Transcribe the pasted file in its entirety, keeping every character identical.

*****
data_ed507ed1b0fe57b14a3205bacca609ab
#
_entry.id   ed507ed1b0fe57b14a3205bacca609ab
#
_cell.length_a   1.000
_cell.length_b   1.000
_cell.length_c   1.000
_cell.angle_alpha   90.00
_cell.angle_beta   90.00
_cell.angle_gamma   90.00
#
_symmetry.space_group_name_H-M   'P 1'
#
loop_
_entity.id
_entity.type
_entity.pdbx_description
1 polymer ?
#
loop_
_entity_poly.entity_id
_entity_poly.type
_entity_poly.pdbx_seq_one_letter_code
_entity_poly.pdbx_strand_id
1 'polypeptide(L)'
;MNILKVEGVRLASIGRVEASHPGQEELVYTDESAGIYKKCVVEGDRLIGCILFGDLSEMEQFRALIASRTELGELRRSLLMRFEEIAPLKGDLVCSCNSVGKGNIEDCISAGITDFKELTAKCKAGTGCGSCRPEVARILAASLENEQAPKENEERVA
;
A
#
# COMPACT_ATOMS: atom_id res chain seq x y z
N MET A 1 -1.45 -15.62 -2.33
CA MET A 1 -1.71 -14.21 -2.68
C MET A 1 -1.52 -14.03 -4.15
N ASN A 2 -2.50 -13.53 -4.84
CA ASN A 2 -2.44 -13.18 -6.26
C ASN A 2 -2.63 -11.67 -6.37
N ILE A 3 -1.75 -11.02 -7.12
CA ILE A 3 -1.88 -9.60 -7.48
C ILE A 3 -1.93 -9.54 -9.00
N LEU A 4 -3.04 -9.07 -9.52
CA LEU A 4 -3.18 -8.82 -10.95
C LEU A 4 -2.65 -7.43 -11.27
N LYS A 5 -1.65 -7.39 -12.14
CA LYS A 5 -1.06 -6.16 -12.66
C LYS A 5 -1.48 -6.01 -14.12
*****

data_ed507ed1b0fe57b14a3205bacca609ab
#
_entry.id   ed507ed1b0fe57b14a3205bacca609ab
#
_cell.length_a   1.000
_cell.length_b   1.000
_cell.length_c   1.000
_cell.angle_alpha   90.00
_cell.angle_beta   90.00
_cell.angle_gamma   90.00
#
_symmetry.space_group_name_H-M   'P 1'
#
loop_
_entity.id
_entity.type
_entity.pdbx_description
1 polymer ?
#
loop_
_entity_poly.entity_id
_entity_poly.type
_entity_poly.pdbx_seq_one_letter_code
_entity_poly.pdbx_strand_id
1 'polypeptide(L)'
;MNILKVEGVRLASIGRVEASHPGQEELVYTDESAGIYKKCVVEGDRLIGCILFGDLSEMEQFRALIASRTELGELRRSLLMRFEEIAPLKGDLVCSCNSVGKGNIEDCISAGITDFKELTAKCKAGTGCGSCRPEVARILAASLENEQAPKENEERVA
;
A
#
# COMPACT_ATOMS: atom_id res chain seq x y z
N MET A 1 -1.45 -15.62 -2.33
CA MET A 1 -1.71 -14.21 -2.68
C MET A 1 -1.52 -14.03 -4.15
N ASN A 2 -2.50 -13.53 -4.84
CA ASN A 2 -2.44 -13.18 -6.26
C ASN A 2 -2.63 -11.67 -6.37
N ILE A 3 -1.75 -11.02 -7.12
CA ILE A 3 -1.88 -9.60 -7.48
C ILE A 3 -1.93 -9.54 -9.00
N LEU A 4 -3.04 -9.07 -9.52
CA LEU A 4 -3.18 -8.82 -10.95
C LEU A 4 -2.65 -7.43 -11.27
N LYS A 5 -1.65 -7.39 -12.14
CA LYS A 5 -1.06 -6.16 -12.66
C LYS A 5 -1.48 -6.01 -14.12